New Work: Stairway to Heaven or Race to the Bottom?1 October 15, 2015 at 4:24 pm by Patrick Vice
Back in June, I confessed that, as a technology professional, I had been ‘economical’ with the truth about the impact new technology would have on employees. Some analysts suggest we are finding a path to a better future, but others see a slippery slope to an unpleasantly warmer place. I’d appreciate your thoughts.
Responding to doomsayers, Forrester’s J.P. Gownder published a report, The Future of Jobs, 2025: Working Side by Side with Robots, which suggests “the future of jobs overall isn’t nearly as gloomy as many prognosticators believe.”
Gownder agrees there will be jobs shed, but “the largest effect will be job transformation: Humans will find themselves working side by side with robots…. to make sure these technologies don’t merely cut costs but drive customer value.”
This tracks with the Accenture Technology Vision for Insurance 2015, reviewed at TheIntersection earlier this year. Accenture saw the role of employees moving from production work to a mentoring role for the increasingly intelligent machines.
It’s a great gig for all….
One by-product of employee displacement is the rise of self-employed individuals, who take their skills to the open market as independents. There have been professions – technology, scientific, instructional – that have relied on the contract model for decades.
What seems different now is the number of self-employed individuals, across many job categories, who are emerging after rationalization of enterprises large and small. Data suggest that self-employment rises as unemployment in the larger sector increases.
That said, there are significant benefits to self employment. Dave Ashton, founder of SnapCar, a limo service similar to Uber, recently wrote in LinkedIn on the “Case against Full-Time Employees”, arguing that the contractor (Ashton refers to as “gig-worker”), the employer, and the consumer benefit.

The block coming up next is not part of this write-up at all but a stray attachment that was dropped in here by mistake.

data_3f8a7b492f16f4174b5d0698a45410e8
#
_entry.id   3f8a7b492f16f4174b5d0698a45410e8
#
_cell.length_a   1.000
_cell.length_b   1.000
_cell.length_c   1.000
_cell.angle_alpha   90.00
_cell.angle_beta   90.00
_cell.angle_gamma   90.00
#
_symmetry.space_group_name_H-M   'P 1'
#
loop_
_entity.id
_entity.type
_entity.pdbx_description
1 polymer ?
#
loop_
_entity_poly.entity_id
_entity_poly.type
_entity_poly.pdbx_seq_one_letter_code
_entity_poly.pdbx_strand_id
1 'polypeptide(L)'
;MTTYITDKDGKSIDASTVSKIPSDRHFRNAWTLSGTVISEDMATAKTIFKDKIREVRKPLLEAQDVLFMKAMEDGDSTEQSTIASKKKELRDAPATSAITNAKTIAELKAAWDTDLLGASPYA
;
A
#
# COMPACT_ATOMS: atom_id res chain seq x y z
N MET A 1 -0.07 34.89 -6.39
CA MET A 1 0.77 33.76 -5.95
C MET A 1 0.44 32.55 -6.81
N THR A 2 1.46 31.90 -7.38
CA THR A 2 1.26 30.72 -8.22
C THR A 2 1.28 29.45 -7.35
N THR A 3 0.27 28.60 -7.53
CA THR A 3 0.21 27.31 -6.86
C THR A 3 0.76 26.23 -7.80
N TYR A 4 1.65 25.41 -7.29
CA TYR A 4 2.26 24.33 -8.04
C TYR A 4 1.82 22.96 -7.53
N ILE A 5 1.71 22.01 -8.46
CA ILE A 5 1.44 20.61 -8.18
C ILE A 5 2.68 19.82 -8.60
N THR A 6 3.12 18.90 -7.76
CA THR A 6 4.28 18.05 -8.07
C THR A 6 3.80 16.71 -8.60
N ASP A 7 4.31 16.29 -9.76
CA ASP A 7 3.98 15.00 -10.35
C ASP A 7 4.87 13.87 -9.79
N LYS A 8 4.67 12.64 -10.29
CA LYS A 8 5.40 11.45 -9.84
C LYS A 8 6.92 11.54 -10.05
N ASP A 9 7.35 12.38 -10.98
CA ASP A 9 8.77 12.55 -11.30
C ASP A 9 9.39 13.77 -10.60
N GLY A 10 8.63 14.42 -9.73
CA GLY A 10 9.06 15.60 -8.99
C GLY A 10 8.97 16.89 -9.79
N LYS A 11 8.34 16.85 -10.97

The benefits for the employer and gig-taker are straightforward. Employers benefit financially (only paying for utilization) and from agility (ability to scale quickly). The gig-taker also benefits financially (lower taxes) and the flexibility to take jobs that she wants and have multiple jobs on the go.
The logic around the consumer benefits is interesting. It seems to be a raise in the standard of living. Referring to limo services, hotel rooms, maids, and chefs, Ashton says, these kinds of services, which in many cases were previously price-inaccessible to all but the wealthy, are now consumed by a much larger set of people around the world because the resources that supply those services can be federated across a broader demand market.
… Until you become ‘artificial’ artificial intelligence
Writing in the Globe and Mail, Leah Eichler argues that while the benefits of cost control (for the employer) and flexibility (for all) are correct, “on-demand” (Ms. Eichler’s term) work has a deep dark-side.
The workforce is large, young and educated. According to Eichler, in Ontario, 41 % of work is done outside the traditional full-time, employer environment. In the US, the majority are “predominantly white, male and between the ages of 18 and 34 … with almost 30 per cent possessing a college degree.”
Eichler finds that there is high risk for exploitation and arbitrary exercise of suspension or dismissal. The work does not serve as a transition to a larger role. Eichler quotes Kristy Milland, who stays at home and works (up to 17 hours per day), “We are sold as ‘artificial’ artificial intelligence, not live humans with skills and intelligence, and that hurts our chance of ever being respected as a talented, high-quality work force deserving of respect.”
Eichler’s take: “Increasingly devaluing work done by humans helps some companies in the short term, but none of us in the long term, and without taking precautions, we run the risk of racing to the bottom.”
Are we putting track shoes on for the race to the bottom?
For the insurance industry, we all know how much we can benefit from proper automation to reduce friction costs. And we see the capability of intelligent machines and big data to improve the quality of line functions. My question here is, what trade offs are we willing to accept? And how do we know where the line is?
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